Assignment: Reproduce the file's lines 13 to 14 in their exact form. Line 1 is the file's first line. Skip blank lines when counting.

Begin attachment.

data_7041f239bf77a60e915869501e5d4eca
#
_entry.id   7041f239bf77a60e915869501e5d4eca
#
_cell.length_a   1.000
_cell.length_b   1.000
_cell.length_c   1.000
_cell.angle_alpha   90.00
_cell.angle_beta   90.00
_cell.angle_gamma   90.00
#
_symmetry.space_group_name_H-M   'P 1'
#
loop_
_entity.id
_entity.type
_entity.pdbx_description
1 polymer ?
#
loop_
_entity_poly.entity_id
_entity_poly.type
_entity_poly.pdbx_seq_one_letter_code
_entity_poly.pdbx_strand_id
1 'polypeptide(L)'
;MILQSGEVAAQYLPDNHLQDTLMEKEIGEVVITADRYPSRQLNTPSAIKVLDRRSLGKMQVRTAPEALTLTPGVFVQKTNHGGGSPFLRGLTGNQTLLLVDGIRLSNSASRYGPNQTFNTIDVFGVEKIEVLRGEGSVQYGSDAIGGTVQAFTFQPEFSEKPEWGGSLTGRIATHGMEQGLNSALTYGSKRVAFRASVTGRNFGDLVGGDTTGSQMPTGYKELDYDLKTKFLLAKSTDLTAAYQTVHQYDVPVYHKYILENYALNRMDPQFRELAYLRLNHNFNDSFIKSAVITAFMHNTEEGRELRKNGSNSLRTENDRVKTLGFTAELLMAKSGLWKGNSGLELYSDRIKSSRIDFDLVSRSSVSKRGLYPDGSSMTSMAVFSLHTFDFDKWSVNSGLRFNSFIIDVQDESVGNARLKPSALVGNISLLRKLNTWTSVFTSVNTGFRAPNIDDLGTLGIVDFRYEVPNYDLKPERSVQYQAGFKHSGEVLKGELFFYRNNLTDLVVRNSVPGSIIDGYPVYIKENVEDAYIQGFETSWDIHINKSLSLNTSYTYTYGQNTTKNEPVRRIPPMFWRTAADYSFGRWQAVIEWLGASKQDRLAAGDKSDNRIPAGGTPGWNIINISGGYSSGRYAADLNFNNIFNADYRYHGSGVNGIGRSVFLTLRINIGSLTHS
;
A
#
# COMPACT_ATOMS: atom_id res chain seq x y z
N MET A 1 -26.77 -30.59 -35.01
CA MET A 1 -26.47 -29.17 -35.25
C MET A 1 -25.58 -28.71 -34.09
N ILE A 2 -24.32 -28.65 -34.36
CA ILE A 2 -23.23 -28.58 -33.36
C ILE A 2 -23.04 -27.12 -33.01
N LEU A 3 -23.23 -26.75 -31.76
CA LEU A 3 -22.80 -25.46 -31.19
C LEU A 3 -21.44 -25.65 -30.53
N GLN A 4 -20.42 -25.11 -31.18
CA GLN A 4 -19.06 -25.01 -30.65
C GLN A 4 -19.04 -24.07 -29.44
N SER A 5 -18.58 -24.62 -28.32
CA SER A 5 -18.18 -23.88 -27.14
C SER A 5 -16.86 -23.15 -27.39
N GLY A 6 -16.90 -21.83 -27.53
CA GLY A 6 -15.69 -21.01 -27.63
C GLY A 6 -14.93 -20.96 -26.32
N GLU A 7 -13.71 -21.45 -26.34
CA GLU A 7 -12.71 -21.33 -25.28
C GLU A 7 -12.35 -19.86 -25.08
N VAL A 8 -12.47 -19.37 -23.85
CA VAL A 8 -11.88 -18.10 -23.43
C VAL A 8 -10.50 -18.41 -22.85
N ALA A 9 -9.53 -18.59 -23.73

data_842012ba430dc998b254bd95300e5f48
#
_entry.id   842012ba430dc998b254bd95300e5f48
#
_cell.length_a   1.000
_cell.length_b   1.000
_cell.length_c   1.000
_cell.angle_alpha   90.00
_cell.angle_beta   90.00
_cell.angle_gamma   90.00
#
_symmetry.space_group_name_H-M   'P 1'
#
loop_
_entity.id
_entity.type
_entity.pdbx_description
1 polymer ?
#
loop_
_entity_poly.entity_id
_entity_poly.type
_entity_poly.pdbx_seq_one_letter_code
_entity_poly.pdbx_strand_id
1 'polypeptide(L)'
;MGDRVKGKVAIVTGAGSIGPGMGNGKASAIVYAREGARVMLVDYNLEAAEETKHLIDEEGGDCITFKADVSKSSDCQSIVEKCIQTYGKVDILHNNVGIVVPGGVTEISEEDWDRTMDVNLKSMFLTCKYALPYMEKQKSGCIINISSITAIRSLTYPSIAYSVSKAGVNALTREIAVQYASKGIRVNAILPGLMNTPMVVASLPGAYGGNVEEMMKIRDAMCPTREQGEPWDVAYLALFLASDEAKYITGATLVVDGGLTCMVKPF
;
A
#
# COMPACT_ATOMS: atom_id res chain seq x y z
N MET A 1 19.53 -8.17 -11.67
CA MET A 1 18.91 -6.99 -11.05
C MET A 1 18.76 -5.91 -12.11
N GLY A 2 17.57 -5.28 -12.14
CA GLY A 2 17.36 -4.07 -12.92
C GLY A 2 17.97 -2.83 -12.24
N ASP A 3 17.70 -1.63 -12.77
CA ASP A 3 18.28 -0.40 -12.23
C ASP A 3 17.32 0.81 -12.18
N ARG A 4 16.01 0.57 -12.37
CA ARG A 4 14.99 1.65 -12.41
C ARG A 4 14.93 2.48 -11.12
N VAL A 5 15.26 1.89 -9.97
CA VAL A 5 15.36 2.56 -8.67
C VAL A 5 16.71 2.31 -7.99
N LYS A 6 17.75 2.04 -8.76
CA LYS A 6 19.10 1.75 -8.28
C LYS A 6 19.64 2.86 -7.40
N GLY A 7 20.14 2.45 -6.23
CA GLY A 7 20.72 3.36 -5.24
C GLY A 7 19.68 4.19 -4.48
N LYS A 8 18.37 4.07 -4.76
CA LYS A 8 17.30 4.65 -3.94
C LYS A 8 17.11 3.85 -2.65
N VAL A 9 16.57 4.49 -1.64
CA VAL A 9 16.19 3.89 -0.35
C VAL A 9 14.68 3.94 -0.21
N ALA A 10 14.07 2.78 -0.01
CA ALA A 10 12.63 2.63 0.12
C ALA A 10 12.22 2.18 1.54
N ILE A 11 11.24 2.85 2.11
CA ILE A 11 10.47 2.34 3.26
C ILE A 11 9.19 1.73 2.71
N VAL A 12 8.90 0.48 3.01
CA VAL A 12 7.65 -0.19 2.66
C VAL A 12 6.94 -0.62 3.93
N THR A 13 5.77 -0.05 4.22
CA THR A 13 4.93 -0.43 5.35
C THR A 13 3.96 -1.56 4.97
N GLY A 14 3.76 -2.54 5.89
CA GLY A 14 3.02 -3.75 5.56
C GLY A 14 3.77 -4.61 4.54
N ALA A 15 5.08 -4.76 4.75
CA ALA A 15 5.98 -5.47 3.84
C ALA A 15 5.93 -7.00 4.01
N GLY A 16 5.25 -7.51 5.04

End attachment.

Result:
#
loop_